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Budget Deal Keeps Cuts, A Disaster for Majority

Robert Borosage, Isaiah J. Poole, Dave Johnson Campaign for America's Future
The "Budget Deal." abandons the unemployed, while increasing the military budget, and ignores massive job creation. Reducing projected sequester cuts will save jobs, but half the mindless across-the-board sequester cuts continue in fiscal year 2014 and three-fourths in 2015. The deal provides relief from some destructive sequester cuts. But it sustains Washington's focus on deficit reduction and its commitment to austerity. Thanks to the Campaign for America's Future.

The Great Austerity Shell Game

Richard Wolff The Guardian (UK)
Here's how the capitalist scam works: let government borrow for crisis bailouts, then insist cuts pay for them. Guess who loses.

Full Employment: Demand of the Unfinished March

Isaiah J. Poole
Incredibly, when King called for full employment in 1967, the national unemployment rate was under 4 percent. Flash forward to today: 56 consecutive months of unemployment above 7 percent, among African Americans above 13 percent, above 9 percent among Latinos. At our current rate of job creation, it would take another seven years to get the national unemployment rate down to 5 percent, where it was at the end of 2007.

A Nearly Hidden Horror of the Sequester

Carl Bloice Black Commentator
The sequester means that most federal budgets must be reduced by as much as five percent. Housing is taking a huge hit. I’ve been stewing about it for days now. I want to ask the important people in Washington – starting with the one in the White House – how could they let something like this happen? How, in the richest, most powerful country on the planet, could they visit such cruelty on people?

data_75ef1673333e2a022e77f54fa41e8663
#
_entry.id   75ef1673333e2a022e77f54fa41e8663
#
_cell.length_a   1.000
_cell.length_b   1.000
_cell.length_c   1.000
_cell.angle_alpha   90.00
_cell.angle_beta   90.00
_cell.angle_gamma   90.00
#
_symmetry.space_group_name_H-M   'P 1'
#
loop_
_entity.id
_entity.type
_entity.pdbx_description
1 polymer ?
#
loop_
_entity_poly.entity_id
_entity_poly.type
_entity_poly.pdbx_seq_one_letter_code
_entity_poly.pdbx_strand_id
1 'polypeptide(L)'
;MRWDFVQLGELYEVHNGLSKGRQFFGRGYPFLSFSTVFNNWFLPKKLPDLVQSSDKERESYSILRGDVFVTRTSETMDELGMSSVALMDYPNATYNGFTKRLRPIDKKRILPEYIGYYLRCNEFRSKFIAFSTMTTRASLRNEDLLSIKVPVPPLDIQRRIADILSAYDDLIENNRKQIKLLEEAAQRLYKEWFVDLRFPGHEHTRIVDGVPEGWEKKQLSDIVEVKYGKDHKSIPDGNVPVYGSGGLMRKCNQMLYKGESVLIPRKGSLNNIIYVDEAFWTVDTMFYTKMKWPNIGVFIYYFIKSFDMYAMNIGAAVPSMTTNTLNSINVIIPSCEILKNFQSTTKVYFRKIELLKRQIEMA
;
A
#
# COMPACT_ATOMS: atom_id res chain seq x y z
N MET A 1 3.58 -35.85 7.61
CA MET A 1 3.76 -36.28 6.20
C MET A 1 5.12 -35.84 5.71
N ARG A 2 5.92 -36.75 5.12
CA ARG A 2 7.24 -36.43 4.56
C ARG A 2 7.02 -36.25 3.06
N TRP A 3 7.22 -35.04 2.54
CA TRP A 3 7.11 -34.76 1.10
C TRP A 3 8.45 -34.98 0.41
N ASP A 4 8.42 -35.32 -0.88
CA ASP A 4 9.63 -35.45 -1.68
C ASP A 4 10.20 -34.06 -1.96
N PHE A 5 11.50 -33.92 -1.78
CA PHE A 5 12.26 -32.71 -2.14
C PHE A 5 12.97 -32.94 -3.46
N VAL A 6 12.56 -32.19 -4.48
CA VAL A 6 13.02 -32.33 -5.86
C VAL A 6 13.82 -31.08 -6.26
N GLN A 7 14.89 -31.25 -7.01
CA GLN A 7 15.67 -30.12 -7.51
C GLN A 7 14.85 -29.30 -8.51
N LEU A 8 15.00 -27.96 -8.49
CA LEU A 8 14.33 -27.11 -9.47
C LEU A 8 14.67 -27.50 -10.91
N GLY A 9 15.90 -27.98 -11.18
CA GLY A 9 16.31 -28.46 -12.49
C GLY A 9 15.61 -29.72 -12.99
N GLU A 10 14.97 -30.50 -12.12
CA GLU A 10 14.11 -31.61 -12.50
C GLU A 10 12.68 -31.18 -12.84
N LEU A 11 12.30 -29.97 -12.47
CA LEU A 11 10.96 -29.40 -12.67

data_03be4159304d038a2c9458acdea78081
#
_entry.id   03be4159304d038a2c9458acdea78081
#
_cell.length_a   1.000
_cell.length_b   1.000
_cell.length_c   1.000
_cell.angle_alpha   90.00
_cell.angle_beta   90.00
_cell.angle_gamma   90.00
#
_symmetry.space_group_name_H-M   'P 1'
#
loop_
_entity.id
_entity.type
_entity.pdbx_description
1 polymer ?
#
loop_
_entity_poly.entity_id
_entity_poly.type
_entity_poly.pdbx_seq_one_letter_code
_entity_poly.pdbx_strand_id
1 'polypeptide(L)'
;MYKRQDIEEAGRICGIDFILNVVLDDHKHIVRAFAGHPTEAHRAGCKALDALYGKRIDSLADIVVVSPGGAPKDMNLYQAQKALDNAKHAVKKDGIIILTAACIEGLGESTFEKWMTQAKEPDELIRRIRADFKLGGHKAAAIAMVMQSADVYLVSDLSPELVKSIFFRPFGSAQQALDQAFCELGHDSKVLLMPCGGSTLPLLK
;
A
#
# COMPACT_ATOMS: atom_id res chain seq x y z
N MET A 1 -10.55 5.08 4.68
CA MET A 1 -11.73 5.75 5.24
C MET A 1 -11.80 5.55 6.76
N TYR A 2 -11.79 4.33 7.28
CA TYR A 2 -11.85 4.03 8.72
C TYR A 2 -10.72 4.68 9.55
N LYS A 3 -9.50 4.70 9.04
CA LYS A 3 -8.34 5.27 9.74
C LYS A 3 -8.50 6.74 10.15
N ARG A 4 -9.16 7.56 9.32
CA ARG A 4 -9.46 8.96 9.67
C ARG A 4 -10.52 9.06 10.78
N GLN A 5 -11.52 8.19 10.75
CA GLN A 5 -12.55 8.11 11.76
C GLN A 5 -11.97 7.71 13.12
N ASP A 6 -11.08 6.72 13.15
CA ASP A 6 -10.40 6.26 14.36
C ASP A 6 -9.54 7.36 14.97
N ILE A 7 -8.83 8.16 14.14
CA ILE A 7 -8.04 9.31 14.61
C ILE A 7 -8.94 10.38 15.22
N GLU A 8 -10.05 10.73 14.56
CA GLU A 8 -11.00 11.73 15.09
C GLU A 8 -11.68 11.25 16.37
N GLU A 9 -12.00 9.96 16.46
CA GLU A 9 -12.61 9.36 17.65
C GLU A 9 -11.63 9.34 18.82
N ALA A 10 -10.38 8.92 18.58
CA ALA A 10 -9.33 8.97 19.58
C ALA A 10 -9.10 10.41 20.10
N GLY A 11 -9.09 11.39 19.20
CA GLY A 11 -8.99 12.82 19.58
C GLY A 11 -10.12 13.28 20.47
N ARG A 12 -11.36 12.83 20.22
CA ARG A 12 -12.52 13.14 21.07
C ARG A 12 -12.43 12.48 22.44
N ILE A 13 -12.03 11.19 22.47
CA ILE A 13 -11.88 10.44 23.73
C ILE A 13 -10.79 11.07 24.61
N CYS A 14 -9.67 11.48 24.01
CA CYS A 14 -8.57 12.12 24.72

The Quiet Closing of Washington

Robert Reich
Conservative Republicans in our nation’s capital have managed to accomplish something they only dreamed of when Tea Partiers streamed into Congress at the start of 2011: They’ve basically shut Congress down. Meanwhile, the nation's political work has shifted to the states, and the political division among them is widening.

Dodging Corporate Taxes - Big Time

That $9.2 billion tax bill that Apple dodged in cooking up a scheme this week to finance a $55 billion stock buyback for its shareholders would have been enough to make unnecessary all of the major budget cuts in the sequester. That's not counting the tax dodges of Bank of America, Citigroup, ExxonMobil, FedEx, General Electric, Honeywell, Merck, Microsoft, Pfizer, and Verizon.
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